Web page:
Overall, individuals with this mutation had similar symptoms, including numbness and weakness in the outer limbs, with hand weakness appearing before that of the outer lower limbs. While some could walk without assistance, others’ walking abilities were limited and one patient was wheelchair dependent.

In family 2, the spontaneous, non-inherited mutation c.260C>T was identified, in which C refers to cytosine and T to thymine in the DNA sequence. This mutation was previously reported in one Spanish and two Korean patients with disease characteristics similar to the neurodegenerative disorder spinal muscular atrophy (SMA).

The first individual identified was a 7-year-old girl with no family history of genetic disease. She began to show delays in body movements at 8 months old, and could not crawl or walk at 16 months. By age 2, she could walk with assistance, and by 7 was mostly using a wheelchair and needed a walker.  

A neurological exam showed she growth deficits and developmental delays. She had generalized weakness, including of the face and lips, and reduced muscle tone. She had muscular weakness in the upper and lower limbs along with scoliosis (spinal curvature), clawed hands, and flat feet. Sensory impairment was mild. 

An electrophysiological study at 7 years old showed motor and sensory neuropathy, while an MRI showed brain abnormalities. Nerve biopsy revealed a loss of large nerve fibers with myelin, a fatty coating on axons that supports electrical signals. 

In family 3, the spontaneous mutation c.754C>T was confirmed in twin sisters but not in their parents or brother. This mutation was the most commonly reported in other countries, but this study documented its first appearance in the Chinese population.

The twins were 10 years old at the time of this analysis. One sister showed development delays. At age 2, while she was able to walk, she could not run like others her age. She developed walking problems and foot deformities, and outward muscle atrophy by age 4. Although her twin developed normally, foot deformities and walking difficulties evident at age 6.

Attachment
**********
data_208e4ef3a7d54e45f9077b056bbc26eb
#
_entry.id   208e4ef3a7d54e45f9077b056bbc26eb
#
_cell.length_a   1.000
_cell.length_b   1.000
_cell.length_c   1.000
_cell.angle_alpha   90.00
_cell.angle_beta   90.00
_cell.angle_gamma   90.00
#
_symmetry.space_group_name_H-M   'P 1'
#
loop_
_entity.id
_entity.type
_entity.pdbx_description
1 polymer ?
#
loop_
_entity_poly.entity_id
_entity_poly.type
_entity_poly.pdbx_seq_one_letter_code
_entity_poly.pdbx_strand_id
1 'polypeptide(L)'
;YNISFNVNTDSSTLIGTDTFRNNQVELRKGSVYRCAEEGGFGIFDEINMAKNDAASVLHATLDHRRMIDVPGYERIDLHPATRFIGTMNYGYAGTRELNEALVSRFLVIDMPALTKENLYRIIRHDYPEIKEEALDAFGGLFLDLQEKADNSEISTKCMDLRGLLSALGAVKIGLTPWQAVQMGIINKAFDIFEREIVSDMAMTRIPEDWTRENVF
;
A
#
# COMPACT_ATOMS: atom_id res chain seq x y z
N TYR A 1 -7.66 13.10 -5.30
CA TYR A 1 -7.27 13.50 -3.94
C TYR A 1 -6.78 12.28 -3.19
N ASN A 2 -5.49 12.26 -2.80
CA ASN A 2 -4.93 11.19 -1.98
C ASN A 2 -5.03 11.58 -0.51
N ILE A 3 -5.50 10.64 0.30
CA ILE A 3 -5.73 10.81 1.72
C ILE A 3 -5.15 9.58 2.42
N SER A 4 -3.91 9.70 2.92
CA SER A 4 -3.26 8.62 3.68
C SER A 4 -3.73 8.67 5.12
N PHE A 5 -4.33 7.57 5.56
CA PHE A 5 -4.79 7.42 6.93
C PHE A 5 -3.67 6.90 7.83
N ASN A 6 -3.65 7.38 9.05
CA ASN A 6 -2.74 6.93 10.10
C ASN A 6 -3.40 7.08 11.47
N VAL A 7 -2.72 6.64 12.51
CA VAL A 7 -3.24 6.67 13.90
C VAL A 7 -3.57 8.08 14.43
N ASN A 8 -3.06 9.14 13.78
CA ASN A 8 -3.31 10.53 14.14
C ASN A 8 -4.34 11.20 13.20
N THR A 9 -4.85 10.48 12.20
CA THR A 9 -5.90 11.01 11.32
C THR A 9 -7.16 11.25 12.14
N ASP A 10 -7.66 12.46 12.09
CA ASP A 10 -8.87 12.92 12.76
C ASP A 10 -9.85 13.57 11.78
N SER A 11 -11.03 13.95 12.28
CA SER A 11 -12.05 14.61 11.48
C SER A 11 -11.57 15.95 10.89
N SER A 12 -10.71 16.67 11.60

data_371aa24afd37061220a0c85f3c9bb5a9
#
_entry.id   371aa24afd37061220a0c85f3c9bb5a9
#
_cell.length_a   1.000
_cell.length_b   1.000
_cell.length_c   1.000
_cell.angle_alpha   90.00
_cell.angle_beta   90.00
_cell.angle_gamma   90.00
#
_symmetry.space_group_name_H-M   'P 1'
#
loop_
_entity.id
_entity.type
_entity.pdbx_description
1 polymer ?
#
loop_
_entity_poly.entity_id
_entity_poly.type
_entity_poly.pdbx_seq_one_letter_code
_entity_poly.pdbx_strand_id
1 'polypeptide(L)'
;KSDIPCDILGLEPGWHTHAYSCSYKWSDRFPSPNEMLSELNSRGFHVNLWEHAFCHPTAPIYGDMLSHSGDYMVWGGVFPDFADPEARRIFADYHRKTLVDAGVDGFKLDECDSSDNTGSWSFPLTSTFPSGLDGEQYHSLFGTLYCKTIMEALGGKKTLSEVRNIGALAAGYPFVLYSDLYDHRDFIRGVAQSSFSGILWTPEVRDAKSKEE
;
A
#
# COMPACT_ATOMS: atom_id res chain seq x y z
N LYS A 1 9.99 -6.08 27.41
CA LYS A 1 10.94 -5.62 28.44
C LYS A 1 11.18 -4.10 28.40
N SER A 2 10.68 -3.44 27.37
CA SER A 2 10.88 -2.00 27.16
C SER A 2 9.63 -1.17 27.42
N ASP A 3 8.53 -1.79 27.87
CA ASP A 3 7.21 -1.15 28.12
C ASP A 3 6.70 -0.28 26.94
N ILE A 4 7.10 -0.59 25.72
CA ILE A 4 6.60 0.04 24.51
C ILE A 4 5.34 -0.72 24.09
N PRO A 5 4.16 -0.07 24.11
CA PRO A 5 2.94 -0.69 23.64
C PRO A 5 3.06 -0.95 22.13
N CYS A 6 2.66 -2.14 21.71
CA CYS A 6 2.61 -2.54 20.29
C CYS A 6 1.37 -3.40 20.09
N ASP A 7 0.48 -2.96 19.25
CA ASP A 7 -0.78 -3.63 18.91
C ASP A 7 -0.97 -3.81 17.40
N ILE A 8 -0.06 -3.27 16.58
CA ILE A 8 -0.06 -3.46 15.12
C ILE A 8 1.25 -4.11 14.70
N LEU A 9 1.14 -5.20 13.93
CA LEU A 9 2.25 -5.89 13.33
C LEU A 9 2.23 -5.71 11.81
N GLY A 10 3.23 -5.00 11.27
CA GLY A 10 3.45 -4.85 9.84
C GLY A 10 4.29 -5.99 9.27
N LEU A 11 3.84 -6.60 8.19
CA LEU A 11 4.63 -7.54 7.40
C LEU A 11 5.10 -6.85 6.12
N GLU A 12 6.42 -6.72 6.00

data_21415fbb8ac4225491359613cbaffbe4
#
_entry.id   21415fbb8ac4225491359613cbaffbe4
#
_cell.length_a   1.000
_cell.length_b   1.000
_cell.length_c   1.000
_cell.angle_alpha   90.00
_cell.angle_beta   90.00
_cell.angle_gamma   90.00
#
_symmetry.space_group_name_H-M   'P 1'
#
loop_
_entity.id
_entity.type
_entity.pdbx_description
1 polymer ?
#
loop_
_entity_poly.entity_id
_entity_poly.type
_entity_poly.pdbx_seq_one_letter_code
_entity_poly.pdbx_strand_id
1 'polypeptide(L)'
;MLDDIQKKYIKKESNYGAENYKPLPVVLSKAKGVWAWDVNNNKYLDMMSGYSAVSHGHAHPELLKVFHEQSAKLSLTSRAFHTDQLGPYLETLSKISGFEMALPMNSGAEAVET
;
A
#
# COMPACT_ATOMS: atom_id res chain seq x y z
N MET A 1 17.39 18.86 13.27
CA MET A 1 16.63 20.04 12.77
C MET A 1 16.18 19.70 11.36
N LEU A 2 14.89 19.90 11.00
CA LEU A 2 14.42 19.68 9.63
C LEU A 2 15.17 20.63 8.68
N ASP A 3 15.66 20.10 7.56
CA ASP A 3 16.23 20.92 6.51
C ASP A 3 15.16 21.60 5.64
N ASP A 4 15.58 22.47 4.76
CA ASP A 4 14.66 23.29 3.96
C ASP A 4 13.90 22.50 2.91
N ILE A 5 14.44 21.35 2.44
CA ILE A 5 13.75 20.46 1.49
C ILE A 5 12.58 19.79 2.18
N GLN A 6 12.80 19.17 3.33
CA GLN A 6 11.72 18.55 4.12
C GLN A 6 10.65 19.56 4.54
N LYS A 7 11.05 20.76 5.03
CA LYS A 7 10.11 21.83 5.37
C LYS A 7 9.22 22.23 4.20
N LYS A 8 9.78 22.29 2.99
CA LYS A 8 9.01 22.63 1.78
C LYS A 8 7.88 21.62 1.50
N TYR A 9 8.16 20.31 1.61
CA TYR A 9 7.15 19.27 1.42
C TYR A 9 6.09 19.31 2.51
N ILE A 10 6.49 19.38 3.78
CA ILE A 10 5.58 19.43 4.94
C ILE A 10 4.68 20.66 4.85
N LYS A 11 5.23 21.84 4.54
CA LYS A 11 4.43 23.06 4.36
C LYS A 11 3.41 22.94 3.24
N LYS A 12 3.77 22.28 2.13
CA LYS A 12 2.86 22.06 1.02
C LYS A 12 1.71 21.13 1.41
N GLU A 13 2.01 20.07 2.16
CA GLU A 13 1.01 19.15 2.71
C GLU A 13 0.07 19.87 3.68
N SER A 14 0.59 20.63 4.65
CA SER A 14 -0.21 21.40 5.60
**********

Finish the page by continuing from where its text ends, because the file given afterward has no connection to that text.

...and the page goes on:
Neurological exams found typical growth and cognitive abilities. However, muscle strength in the 10-year-olds’ lower limbs was weakened with mild sensory impairment. Electrophysiological studies in both revealed motor neuropathy. 

The mutation identified in family 4 was c.1220G>A, and was only found in a 19-year-old patient but not his parents or sister. It had also been reported in a Japanese patient.

The teenager had motor difficulties at 6 years of age. He was able to walk but ran slower than other children of the same age.

Disease progressed rapidly, and by 12, he had weakness and atrophy in the lower limb muscles. At 17, he could only walk a short distance without assistance, was unable to squat or stand up, and reported poor handwriting and difficulties dressing.

An examination revealed muscle weakness and atrophy in the lower limbs, with a foot deformity. He showed decreased sensation, as well as motor and sensory neuropathy. 

“In conclusion, we described four Chinese axonal CMT families caused by MORC2 mutations,” the researchers wrote. “It should be considered in the diagnostic workup of unresolved cases of axonal neuropathy, SMA-like syndrome, and with other complex associated phenotypes [characteristics].”

Further research “may elucidate the mechanism underlying the diversity of MORC2-related diseases,” they added.